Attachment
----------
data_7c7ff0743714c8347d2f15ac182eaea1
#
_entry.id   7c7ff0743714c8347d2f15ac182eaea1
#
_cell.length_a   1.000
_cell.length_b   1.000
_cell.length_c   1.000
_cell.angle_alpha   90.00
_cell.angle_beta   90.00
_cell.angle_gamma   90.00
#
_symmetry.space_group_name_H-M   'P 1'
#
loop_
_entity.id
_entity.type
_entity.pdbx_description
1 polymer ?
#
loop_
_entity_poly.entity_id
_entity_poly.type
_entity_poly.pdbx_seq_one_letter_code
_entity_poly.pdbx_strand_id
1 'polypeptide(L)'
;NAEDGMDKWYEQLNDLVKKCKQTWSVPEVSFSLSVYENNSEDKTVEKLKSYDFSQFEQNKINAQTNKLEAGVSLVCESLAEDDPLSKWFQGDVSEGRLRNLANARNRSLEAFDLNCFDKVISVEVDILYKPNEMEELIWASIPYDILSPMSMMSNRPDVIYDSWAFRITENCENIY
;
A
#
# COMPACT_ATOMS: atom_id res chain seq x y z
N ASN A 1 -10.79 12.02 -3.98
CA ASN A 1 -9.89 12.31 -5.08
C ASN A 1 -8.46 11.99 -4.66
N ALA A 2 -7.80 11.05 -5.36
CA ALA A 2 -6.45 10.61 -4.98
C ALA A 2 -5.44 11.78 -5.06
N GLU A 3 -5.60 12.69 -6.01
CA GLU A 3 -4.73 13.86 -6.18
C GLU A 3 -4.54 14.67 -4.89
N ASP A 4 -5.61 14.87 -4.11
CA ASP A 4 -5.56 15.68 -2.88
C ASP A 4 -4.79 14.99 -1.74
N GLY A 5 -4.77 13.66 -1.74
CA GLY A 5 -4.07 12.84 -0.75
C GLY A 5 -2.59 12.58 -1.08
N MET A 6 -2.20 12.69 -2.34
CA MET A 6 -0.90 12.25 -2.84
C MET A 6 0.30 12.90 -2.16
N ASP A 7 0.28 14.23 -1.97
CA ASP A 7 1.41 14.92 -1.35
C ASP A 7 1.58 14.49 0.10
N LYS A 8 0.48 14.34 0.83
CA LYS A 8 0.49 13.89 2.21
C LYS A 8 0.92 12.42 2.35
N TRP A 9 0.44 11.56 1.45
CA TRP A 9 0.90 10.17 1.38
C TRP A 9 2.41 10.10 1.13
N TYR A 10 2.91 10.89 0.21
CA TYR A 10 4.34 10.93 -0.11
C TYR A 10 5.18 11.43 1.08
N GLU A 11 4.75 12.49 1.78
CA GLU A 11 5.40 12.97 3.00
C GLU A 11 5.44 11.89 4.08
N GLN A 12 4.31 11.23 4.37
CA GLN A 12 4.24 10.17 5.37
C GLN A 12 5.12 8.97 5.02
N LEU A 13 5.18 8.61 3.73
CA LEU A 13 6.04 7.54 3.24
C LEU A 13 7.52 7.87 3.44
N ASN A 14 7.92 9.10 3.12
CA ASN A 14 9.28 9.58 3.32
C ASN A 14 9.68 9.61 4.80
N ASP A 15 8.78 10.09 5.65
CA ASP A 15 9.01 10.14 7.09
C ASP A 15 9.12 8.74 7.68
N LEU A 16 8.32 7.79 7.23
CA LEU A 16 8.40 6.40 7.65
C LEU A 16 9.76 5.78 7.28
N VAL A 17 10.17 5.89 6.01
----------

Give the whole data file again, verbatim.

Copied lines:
data_7c7ff0743714c8347d2f15ac182eaea1
#
_entry.id   7c7ff0743714c8347d2f15ac182eaea1
#
_cell.length_a   1.000
_cell.length_b   1.000
_cell.length_c   1.000
_cell.angle_alpha   90.00
_cell.angle_beta   90.00
_cell.angle_gamma   90.00
#
_symmetry.space_group_name_H-M   'P 1'
#
loop_
_entity.id
_entity.type
_entity.pdbx_description
1 polymer ?
#
loop_
_entity_poly.entity_id
_entity_poly.type
_entity_poly.pdbx_seq_one_letter_code
_entity_poly.pdbx_strand_id
1 'polypeptide(L)'
;NAEDGMDKWYEQLNDLVKKCKQTWSVPEVSFSLSVYENNSEDKTVEKLKSYDFSQFEQNKINAQTNKLEAGVSLVCESLAEDDPLSKWFQGDVSEGRLRNLANARNRSLEAFDLNCFDKVISVEVDILYKPNEMEELIWASIPYDILSPMSMMSNRPDVIYDSWAFRITENCENIY
;
A
#
# COMPACT_ATOMS: atom_id res chain seq x y z
N ASN A 1 -10.79 12.02 -3.98
CA ASN A 1 -9.89 12.31 -5.08
C ASN A 1 -8.46 11.99 -4.66
N ALA A 2 -7.80 11.05 -5.36
CA ALA A 2 -6.45 10.61 -4.98
C ALA A 2 -5.44 11.78 -5.06
N GLU A 3 -5.60 12.69 -6.01
CA GLU A 3 -4.73 13.86 -6.18
C GLU A 3 -4.54 14.67 -4.89
N ASP A 4 -5.61 14.87 -4.11
CA ASP A 4 -5.56 15.68 -2.88
C ASP A 4 -4.79 14.99 -1.74
N GLY A 5 -4.77 13.66 -1.74
CA GLY A 5 -4.07 12.84 -0.75
C GLY A 5 -2.59 12.58 -1.08
N MET A 6 -2.20 12.69 -2.34
CA MET A 6 -0.90 12.25 -2.84
C MET A 6 0.30 12.90 -2.16
N ASP A 7 0.28 14.23 -1.97
CA ASP A 7 1.41 14.92 -1.35
C ASP A 7 1.58 14.49 0.10
N LYS A 8 0.48 14.34 0.83
CA LYS A 8 0.49 13.89 2.21
C LYS A 8 0.92 12.42 2.35
N TRP A 9 0.44 11.56 1.45
CA TRP A 9 0.90 10.17 1.38
C TRP A 9 2.41 10.10 1.13
N TYR A 10 2.91 10.89 0.21
CA TYR A 10 4.34 10.93 -0.11
C TYR A 10 5.18 11.43 1.08
N GLU A 11 4.75 12.49 1.78
CA GLU A 11 5.40 12.97 3.00
C GLU A 11 5.44 11.89 4.08
N GLN A 12 4.31 11.23 4.37
CA GLN A 12 4.24 10.17 5.37
C GLN A 12 5.12 8.97 5.02
N LEU A 13 5.18 8.61 3.73
CA LEU A 13 6.04 7.54 3.24
C LEU A 13 7.52 7.87 3.44
N ASN A 14 7.92 9.10 3.12
CA ASN A 14 9.28 9.58 3.32
C ASN A 14 9.68 9.61 4.80
N ASP A 15 8.78 10.09 5.65
CA ASP A 15 9.01 10.14 7.09
C ASP A 15 9.12 8.74 7.68
N LEU A 16 8.32 7.79 7.23
CA LEU A 16 8.40 6.40 7.65
C LEU A 16 9.76 5.78 7.28
N VAL A 17 10.17 5.89 6.01